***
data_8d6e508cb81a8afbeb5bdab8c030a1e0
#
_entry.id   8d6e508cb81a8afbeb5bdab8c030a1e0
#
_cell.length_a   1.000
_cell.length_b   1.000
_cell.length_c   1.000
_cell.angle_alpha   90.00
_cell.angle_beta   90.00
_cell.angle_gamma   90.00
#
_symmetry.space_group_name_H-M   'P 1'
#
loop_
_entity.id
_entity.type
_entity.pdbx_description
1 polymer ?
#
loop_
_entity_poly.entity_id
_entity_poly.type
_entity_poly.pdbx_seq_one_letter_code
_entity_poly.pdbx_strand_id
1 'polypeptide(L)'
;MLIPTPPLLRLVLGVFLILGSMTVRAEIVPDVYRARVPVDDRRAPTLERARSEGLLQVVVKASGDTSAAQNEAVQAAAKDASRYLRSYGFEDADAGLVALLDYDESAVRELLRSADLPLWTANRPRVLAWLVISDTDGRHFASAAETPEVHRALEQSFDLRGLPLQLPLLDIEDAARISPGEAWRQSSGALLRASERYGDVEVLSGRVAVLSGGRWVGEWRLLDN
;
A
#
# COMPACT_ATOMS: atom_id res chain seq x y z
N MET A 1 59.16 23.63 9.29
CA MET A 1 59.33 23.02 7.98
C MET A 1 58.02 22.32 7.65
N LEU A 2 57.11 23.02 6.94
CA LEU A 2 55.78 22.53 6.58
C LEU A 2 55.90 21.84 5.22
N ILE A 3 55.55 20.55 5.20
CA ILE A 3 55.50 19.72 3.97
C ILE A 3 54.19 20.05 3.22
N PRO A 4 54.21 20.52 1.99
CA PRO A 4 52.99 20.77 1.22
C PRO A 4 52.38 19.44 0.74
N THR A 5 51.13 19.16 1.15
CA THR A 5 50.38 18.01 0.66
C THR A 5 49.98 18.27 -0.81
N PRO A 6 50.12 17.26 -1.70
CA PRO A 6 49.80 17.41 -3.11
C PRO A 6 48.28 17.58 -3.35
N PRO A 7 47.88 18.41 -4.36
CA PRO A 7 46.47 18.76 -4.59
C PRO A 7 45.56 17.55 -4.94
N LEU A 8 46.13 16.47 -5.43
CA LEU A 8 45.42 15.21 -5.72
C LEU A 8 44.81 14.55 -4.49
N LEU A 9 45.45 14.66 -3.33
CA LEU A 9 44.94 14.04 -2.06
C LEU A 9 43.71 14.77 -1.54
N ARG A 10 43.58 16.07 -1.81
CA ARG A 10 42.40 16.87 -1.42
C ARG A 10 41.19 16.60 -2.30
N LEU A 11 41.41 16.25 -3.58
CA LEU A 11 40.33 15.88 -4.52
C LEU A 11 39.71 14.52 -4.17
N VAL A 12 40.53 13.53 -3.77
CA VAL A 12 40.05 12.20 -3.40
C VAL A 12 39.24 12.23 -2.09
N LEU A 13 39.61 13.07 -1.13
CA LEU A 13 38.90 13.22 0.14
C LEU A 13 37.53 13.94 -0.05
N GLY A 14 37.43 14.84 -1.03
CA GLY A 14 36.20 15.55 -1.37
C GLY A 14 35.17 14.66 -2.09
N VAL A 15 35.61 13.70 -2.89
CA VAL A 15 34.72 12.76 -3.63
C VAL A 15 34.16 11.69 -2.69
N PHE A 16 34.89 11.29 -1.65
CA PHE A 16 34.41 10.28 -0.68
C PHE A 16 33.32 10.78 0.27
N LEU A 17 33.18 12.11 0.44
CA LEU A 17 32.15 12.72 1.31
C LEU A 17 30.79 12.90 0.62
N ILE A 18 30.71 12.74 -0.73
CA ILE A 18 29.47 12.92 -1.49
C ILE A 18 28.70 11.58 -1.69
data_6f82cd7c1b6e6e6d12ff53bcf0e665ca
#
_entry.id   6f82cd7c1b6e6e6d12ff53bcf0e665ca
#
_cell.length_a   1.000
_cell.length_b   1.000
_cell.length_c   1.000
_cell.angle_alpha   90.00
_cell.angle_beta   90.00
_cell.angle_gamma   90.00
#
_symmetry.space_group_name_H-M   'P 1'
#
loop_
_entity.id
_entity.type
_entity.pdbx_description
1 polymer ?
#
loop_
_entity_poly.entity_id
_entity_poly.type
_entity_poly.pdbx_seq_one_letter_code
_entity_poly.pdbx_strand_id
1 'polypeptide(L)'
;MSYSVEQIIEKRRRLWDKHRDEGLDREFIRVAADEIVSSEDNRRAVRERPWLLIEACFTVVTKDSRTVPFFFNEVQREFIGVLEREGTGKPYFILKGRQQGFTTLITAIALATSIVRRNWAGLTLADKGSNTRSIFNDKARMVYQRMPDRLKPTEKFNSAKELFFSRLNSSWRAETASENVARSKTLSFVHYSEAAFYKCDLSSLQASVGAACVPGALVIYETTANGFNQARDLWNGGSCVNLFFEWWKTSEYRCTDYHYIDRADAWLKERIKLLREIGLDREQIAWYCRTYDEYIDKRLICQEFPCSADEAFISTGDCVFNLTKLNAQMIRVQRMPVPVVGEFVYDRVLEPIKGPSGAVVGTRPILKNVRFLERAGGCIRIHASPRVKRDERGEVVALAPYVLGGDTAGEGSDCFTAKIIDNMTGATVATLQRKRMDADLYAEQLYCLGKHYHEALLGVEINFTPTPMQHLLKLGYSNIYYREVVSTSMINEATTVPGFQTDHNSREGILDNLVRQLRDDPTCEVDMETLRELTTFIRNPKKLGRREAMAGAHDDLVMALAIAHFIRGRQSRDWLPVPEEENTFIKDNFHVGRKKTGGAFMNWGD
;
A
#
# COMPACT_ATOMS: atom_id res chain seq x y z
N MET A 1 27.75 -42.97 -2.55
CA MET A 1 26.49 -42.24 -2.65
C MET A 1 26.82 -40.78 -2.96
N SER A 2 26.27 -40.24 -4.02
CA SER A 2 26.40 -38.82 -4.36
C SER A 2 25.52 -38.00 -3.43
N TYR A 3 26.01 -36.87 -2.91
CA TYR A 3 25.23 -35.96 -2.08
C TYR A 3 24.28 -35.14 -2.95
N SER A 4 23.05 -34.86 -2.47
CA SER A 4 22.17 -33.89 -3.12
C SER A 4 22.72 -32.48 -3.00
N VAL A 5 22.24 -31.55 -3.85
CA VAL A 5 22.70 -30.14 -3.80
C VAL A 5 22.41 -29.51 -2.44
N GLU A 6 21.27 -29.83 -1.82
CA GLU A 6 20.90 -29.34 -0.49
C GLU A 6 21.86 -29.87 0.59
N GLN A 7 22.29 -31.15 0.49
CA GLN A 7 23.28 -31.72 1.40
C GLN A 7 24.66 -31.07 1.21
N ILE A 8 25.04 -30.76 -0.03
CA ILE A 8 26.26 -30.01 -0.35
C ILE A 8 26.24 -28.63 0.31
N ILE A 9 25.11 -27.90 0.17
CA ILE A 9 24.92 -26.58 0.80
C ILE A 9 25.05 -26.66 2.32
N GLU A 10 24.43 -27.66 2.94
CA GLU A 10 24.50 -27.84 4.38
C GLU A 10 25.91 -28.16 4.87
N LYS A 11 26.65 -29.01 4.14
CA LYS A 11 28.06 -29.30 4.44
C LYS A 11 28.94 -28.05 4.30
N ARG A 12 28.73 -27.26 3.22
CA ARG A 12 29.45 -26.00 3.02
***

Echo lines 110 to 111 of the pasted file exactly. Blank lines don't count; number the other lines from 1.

;MSYSVEQIIEKRRRLWDKHRDEGLDREFIRVAADEIVSSEDNRRAVRERPWLLIEACFTVVTKDSRTVPFFFNEVQREFIGVLEREGTGKPYFILKGRQQGFTTLITAIALATSIVRRNWAGLTLADKGSNTRSIFNDKARMVYQRMPDRLKPTEKFNSAKELFFSRLNSSWRAETASENVARSKTLSFVHYSEAAFYKCDLSSLQASVGAACVPGALVIYETTANGFNQARDLWNGGSCVNLFFEWWKTSEYRCTDYHYIDRADAWLKERIKLLREIGLDREQIAWYCRTYDEYIDKRLICQEFPCSADEAFISTGDCVFNLTKLNAQMIRVQRMPVPVVGEFVYDRVLEPIKGPSGAVVGTRPILKNVRFLERAGGCIRIHASPRVKRDERGEVVALAPYVLGGDTAGEGSDCFTAKIIDNMTGATVATLQRKRMDADLYAEQLYCLGKHYHEALLGVEINFTPTPMQHLLKLGYSNIYYREVVSTSMINEATTVPGFQTDHNSREGILDNLVRQLRDDPTCEVDMETLRELTTFIRNPKKLGRREAMAGAHDDLVMALAIAHFIRGRQSRDWLPVPEEENTFIKDNFHVGRKKTGGAFMNWGD
;